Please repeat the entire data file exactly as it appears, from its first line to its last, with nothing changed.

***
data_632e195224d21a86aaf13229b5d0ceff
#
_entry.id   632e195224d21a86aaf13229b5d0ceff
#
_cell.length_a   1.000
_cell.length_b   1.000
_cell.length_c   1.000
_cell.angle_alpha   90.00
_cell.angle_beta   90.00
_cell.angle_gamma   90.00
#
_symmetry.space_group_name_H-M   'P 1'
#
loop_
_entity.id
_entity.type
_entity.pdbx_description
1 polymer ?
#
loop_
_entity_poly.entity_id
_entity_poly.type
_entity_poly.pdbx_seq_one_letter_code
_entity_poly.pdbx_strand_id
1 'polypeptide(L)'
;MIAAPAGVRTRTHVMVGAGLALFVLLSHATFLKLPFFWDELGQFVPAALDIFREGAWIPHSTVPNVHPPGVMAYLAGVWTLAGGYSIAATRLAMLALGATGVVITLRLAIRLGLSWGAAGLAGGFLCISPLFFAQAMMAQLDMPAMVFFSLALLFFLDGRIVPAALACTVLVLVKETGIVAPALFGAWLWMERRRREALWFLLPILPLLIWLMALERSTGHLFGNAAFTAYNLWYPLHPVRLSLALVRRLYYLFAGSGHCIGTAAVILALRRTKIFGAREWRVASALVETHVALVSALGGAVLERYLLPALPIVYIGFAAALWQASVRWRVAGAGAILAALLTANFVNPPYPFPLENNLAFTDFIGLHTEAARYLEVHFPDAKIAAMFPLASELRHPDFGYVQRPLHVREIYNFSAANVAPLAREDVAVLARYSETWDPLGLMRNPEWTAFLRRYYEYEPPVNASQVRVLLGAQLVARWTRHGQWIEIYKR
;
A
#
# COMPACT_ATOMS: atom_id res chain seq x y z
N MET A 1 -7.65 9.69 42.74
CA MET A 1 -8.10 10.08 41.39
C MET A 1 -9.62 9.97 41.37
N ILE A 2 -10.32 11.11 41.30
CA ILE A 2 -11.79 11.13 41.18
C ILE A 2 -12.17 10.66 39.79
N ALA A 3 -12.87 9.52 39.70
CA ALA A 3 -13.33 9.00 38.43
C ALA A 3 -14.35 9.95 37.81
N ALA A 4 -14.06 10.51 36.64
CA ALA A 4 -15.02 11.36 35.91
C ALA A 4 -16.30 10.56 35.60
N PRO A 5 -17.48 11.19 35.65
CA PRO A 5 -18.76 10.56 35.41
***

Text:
data_632e195224d21a86aaf13229b5d0ceff
#
_entry.id   632e195224d21a86aaf13229b5d0ceff
#
_cell.length_a   1.000
_cell.length_b   1.000
_cell.length_c   1.000
_cell.angle_alpha   90.00
_cell.angle_beta   90.00
_cell.angle_gamma   90.00
#
_symmetry.space_group_name_H-M   'P 1'
#
loop_
_entity.id
_entity.type
_entity.pdbx_description
1 polymer ?
#
loop_
_entity_poly.entity_id
_entity_poly.type
_entity_poly.pdbx_seq_one_letter_code
_entity_poly.pdbx_strand_id
1 'polypeptide(L)'
;MIAAPAGVRTRTHVMVGAGLALFVLLSHATFLKLPFFWDELGQFVPAALDIFREGAWIPHSTVPNVHPPGVMAYLAGVWTLAGGYSIAATRLAMLALGATGVVITLRLAIRLGLSWGAAGLAGGFLCISPLFFAQAMMAQLDMPAMVFFSLALLFFLDGRIVPAALACTVLVLVKETGIVAPALFGAWLWMERRRREALWFLLPILPLLIWLMALERSTGHLFGNAAFTAYNLWYPLHPVRLSLALVRRLYYLFAGSGHCIGTAAVILALRRTKIFGAREWRVASALVETHVALVSALGGAVLERYLLPALPIVYIGFAAALWQASVRWRVAGAGAILAALLTANFVNPPYPFPLENNLAFTDFIGLHTEAARYLEVHFPDAKIAAMFPLASELRHPDFGYVQRPLHVREIYNFSAANVAPLAREDVAVLARYSETWDPLGLMRNPEWTAFLRRYYEYEPPVNASQVRVLLGAQLVARWTRHGQWIEIYKR
;
A
#
# COMPACT_ATOMS: atom_id res chain seq x y z
N MET A 1 -7.65 9.69 42.74
CA MET A 1 -8.10 10.08 41.39
C MET A 1 -9.62 9.97 41.37
N ILE A 2 -10.32 11.11 41.30
CA ILE A 2 -11.79 11.13 41.18
C ILE A 2 -12.17 10.66 39.79
N ALA A 3 -12.87 9.52 39.70
CA ALA A 3 -13.33 9.00 38.43
C ALA A 3 -14.35 9.95 37.81
N ALA A 4 -14.06 10.51 36.64
CA ALA A 4 -15.02 11.36 35.91
C ALA A 4 -16.30 10.56 35.60
N PRO A 5 -17.48 11.19 35.65
CA PRO A 5 -18.76 10.56 35.41